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Cool Cargoes October 2015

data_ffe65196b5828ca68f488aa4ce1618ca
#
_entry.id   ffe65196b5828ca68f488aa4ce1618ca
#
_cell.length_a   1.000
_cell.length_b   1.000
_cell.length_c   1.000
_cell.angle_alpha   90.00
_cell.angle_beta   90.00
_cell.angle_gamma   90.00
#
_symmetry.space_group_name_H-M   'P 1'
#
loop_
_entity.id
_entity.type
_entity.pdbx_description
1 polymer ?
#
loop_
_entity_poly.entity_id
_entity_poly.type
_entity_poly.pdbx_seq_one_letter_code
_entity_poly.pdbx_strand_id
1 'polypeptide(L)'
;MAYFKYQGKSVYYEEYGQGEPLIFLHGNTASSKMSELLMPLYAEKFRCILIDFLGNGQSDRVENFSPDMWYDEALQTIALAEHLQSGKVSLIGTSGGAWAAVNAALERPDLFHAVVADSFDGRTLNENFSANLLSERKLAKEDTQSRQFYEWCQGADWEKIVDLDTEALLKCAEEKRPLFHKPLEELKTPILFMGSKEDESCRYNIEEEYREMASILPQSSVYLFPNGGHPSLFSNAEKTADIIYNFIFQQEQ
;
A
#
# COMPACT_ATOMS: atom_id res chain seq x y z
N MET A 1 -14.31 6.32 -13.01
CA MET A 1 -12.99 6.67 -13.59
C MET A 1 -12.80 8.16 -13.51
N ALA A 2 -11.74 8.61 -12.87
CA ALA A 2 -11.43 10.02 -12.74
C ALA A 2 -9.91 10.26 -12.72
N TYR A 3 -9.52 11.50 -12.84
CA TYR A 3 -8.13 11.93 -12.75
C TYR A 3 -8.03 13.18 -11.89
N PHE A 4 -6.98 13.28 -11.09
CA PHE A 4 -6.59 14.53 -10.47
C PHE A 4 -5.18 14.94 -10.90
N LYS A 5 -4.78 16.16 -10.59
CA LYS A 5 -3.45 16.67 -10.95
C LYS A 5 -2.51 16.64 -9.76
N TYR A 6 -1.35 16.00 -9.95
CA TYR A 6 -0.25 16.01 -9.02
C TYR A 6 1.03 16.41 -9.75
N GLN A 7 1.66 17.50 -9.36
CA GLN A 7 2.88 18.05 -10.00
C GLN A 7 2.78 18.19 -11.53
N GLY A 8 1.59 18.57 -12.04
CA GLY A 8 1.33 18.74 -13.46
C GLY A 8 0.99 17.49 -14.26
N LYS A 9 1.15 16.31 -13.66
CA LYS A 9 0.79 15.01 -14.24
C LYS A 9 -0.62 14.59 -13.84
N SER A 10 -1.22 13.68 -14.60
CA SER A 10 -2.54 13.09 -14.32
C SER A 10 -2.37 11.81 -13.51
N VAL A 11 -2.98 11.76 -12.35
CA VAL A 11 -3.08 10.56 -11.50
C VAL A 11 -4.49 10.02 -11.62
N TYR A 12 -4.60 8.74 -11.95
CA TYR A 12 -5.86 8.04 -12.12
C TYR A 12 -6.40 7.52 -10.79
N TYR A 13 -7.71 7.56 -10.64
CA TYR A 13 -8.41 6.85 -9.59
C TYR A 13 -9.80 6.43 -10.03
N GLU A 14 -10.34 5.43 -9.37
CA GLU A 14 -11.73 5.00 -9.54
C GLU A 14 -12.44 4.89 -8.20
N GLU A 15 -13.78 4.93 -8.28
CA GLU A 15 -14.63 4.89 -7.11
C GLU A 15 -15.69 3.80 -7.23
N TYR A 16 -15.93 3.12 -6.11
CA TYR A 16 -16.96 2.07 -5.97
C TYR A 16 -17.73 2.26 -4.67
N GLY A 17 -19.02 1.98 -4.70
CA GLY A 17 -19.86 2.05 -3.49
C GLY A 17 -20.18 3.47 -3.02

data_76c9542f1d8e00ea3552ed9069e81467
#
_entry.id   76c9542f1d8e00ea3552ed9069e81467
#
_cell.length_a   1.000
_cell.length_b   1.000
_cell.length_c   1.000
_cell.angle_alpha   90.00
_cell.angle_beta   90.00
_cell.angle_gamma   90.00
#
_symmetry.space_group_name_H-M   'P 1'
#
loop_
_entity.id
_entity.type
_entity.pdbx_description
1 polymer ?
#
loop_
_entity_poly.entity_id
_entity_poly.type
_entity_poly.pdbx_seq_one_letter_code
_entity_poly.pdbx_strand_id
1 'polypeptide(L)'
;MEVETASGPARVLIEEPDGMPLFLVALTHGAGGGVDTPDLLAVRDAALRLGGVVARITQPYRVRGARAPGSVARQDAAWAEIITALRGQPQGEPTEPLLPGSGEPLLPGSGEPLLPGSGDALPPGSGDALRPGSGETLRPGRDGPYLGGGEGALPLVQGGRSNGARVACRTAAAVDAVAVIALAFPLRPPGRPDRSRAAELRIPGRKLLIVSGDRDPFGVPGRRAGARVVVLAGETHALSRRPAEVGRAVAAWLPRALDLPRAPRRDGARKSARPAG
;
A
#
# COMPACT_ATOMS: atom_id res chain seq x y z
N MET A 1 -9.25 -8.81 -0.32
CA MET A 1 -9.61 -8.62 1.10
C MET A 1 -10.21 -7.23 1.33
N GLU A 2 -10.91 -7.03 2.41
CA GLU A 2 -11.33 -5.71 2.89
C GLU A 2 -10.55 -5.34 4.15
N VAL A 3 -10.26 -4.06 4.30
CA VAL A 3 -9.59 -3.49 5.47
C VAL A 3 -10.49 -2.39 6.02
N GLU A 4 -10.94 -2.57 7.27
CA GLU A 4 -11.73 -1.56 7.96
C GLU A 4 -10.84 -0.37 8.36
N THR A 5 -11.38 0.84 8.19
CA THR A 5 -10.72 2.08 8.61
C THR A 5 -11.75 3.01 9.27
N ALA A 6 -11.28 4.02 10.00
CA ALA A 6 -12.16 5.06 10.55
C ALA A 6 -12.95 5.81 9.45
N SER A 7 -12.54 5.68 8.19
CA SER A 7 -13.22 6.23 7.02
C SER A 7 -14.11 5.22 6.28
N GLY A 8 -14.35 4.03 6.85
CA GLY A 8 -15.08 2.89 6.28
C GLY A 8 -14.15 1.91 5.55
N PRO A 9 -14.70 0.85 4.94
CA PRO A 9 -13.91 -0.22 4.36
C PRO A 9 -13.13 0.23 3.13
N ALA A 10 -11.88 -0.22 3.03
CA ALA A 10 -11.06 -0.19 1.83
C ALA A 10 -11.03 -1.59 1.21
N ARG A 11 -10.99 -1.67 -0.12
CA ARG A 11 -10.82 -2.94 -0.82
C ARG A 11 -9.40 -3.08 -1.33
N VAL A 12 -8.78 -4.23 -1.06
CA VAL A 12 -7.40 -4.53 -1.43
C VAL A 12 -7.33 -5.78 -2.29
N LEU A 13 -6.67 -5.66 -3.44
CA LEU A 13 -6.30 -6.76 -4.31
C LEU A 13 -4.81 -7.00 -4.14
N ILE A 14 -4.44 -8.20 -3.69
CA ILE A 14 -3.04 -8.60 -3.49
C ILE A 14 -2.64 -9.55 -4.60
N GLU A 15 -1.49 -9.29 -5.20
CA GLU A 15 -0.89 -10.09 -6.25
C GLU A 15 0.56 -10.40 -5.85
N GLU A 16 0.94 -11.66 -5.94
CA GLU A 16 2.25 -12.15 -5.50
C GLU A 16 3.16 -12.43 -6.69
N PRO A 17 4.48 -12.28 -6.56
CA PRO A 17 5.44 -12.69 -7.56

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COOL CARGOES THE JOURNAL OF COMMERCE 7 W E LIVE IN a value-added world. True in just about every facet of our lives, it's especially the case for those engaged in global supply chain logistics — and it's driving change in the industry. Many cold storage operators began as modest family-run busi- nesses and grew around a single fixed asset. They are pressured now to move beyond their four walls to offer transportation and other logistics services that may have been outside their compe- tence fi ve, 10 or 15 years ago. "The whole business model has changed," says Corey Rosenbusch, president and CEO of the Global Cold Chain Alliance, a trade asso- ciation for the cold chain industry, "to the point that many compa- nies have changed their names to refl ect an identify shift from cold storage to their being more of a logistics company." A decade ago, about 70 per- cent of the revenue generated by companies in the cold chain sector came simply from storing products. Today, Rosenbusch and others estimate that cold storage represents a mere 30 percent of annual revenue. So what's the biggest piece of the revenue pie in 2015? Mostly, it's comprised of services — asset or non-asset, or both — that the founders of the industry likely never i mag i ned u nder t a k i ng. "Today, the typical company, for want of a better phrase, is doing more than simply receiving a pal- let, storing it and pulling it back," Rosenbusch said. "They're manag- ing inventory, they're dealing with regulatory compliance issues, and they are booking transportation. Sometimes they have their own fl eet — a majority of our members do — and sometimes they farm that work out. But just about all of them are going to offer some kind of logistics/transportation service to their customers." In other words, the transi- tion from cold warehouse or cold carrier to third-party logistics ser- vices provider is fairly mature. But that's not to suggest it's stopped. A thriving industry continues to evolve, and that's very much the case with the cold chain sector. One dominant theme in recent years has been the search for ways to grow the industry. Despite the majority of cold chain compa- nies offering an array of services, industry surveys suggest many of its customers still don't under- stand that. That wou ld be a sober i ng realization in any case, but it's become even more vexing as cold chain sector clients have begun diversifying their product lines to keep pace with shifting consumer tastes — that is, moving from frozen goods-only purveyors to companies with a product mix that includes an ever-increasing share of fresh fruit and vegetables. When the Global Cold Chain Alliance conducted its most recent member survey on the state of the industry, one of the anecdotes to strike a chord in the association's Washington, D.C., offi ce involved just such a scenario. "A customer called one of our members and said, 'Hey, I know you do cold stor- age, but who can I get to help do the fresh products we're getting into?' " Rosenbusch recounts. "And our member, he almost wanted to scream because his company — like almost all of our members — is well-equipped and experienced in handling goods with a variety of temperature requirements. "Unfortunately, because of our history, we continue to be labeled the frozen industry when we're really so much more," Rosenbusch said. Among the companies taking definitive steps to change that perception is Lineage Logistics, which hired W. Gregory Lehm- kuhl, former president of Con-way Freight, to lead the company in its next phase of growth by expand- ing its por tfolio of cold chain solutions. Prior to joining the nation's second-largest tempera- ture-controlled logistics company, Lehmkuhl was a star of the truck- ing industry, helping to revive and strengthen Con-way Freight's market position in the wake of the global fi nancial crisis and subse- quent recession. "We have an exciting oppor- t u n it y t o le ver a ge ou r v a s t warehouse network and broad value-added services in combina- tion with new technologies," he said in a statement. Beyond addressing the basic imaging issue, in one stroke, Lineage Logistics' bold move fulfilled a goal that many of its competitors, large and small, fi nd challenging to crack: how better to position themselves to be com- plete supply chain partners. Now that they've diversified their services, the goal of com- panies in the sector is to try and capture a bigger portion of their customers' logistics spend. Rather By Lara L. Sowinski Refrigerated providers are moving deeper into logistics by expanding services to meet customer demands "THEY'RE MANAGING INVENTORY, THEY'RE DEALING WITH REGULATORY COMPLIANCE ISSUES, AND THEY ARE BOOKING TRANSPORTATION."

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